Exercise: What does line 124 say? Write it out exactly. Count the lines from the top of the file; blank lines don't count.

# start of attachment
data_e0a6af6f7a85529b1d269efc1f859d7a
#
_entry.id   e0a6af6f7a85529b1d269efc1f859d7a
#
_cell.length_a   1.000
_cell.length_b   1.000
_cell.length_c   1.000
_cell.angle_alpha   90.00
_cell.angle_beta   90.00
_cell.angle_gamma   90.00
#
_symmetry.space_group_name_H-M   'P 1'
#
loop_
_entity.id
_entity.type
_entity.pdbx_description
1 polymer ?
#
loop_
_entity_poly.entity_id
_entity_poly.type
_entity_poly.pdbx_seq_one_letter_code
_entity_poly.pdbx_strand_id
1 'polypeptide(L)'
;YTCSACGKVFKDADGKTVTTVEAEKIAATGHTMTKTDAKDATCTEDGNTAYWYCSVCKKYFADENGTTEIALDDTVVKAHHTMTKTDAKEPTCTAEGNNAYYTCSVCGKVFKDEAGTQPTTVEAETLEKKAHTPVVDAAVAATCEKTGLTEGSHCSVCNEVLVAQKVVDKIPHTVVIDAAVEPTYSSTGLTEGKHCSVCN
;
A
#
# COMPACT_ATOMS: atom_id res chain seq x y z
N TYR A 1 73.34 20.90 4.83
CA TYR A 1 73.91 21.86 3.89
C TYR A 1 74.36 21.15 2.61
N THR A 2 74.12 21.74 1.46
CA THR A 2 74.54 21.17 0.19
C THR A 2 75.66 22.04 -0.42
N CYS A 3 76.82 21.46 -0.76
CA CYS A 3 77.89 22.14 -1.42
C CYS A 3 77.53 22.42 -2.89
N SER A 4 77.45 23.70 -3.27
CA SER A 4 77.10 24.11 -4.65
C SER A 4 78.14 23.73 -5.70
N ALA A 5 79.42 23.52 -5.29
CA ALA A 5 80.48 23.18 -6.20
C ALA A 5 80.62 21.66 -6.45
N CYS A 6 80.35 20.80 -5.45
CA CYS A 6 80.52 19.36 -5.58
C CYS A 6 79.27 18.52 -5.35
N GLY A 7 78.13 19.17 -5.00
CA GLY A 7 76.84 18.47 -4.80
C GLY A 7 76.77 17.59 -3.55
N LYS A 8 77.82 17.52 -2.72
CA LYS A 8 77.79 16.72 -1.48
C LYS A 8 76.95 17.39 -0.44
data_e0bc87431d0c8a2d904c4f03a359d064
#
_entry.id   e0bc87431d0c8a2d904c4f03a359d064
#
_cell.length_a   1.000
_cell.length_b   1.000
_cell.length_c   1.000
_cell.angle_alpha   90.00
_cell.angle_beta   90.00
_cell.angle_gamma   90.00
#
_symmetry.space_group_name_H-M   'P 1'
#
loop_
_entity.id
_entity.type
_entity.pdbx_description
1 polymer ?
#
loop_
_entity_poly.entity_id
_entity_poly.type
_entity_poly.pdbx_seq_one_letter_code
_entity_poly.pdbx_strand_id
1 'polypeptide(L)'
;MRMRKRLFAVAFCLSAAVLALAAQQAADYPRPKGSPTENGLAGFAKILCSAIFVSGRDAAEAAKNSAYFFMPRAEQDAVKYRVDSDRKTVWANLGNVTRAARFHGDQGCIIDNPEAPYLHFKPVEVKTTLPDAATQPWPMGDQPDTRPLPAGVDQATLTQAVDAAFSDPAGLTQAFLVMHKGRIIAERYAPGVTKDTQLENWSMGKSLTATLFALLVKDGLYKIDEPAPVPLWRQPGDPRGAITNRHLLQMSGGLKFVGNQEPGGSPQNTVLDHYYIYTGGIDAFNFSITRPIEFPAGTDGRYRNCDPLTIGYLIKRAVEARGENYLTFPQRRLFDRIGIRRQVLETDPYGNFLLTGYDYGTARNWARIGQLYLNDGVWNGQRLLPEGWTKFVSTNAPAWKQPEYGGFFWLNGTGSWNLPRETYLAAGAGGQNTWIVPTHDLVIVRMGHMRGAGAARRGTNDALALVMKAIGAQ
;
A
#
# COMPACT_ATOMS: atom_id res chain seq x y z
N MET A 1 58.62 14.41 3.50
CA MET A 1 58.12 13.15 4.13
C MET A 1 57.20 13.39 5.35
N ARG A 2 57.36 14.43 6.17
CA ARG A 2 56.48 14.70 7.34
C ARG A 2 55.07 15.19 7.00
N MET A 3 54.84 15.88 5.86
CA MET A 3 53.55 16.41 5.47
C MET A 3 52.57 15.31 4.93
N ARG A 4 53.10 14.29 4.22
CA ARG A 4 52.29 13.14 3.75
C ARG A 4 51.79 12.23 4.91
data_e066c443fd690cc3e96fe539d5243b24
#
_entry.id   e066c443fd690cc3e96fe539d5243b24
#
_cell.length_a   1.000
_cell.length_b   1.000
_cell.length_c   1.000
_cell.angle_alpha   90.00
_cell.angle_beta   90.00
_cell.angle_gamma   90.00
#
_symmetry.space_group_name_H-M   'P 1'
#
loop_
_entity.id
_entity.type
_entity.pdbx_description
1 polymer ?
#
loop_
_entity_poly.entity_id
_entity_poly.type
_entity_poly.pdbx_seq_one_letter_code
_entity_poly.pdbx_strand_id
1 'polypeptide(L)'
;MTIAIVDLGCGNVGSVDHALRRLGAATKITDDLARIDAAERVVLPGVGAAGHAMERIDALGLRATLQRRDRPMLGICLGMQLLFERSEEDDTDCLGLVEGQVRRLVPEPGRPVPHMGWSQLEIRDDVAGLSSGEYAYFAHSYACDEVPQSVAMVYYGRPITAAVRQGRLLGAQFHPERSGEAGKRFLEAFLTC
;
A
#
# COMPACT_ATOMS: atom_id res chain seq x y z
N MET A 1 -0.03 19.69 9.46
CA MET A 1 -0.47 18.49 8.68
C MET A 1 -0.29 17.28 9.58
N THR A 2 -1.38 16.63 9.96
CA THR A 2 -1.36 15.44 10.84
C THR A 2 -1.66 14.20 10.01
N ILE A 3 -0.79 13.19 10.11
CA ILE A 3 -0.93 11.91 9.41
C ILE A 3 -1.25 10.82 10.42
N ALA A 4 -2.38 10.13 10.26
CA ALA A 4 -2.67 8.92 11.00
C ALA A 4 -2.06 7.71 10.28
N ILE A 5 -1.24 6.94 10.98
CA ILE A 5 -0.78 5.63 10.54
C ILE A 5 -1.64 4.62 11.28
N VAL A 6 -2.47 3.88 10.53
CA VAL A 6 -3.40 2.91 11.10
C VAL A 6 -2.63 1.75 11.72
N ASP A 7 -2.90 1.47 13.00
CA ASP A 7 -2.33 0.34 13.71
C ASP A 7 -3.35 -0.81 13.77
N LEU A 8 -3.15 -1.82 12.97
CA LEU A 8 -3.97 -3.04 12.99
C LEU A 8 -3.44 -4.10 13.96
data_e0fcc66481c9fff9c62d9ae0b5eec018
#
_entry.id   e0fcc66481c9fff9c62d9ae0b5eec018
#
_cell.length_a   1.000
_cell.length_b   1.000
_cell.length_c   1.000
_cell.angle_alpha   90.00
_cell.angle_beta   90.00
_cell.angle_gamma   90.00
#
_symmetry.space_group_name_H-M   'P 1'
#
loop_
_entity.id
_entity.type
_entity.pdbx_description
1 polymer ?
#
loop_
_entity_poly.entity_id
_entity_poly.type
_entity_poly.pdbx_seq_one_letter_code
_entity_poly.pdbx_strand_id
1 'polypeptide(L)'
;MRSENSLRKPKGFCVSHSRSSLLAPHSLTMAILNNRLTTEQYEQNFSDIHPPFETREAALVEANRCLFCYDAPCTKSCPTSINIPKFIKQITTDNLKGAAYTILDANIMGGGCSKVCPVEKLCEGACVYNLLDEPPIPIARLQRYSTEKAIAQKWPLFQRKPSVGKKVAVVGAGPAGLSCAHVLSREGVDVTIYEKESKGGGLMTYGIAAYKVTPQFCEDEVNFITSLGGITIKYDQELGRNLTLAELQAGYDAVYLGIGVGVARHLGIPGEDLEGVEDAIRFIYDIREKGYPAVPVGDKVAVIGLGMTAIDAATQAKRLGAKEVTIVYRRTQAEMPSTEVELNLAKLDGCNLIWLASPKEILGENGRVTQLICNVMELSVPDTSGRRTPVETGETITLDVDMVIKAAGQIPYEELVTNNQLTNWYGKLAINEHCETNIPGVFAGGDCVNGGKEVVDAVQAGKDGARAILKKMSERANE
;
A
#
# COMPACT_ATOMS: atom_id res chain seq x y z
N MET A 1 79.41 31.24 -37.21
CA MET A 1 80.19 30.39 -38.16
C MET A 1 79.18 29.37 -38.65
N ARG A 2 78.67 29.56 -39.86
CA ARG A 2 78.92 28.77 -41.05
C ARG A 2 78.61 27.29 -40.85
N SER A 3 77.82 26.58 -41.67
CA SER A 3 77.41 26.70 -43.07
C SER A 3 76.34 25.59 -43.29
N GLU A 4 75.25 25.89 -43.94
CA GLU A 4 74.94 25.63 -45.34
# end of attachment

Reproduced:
A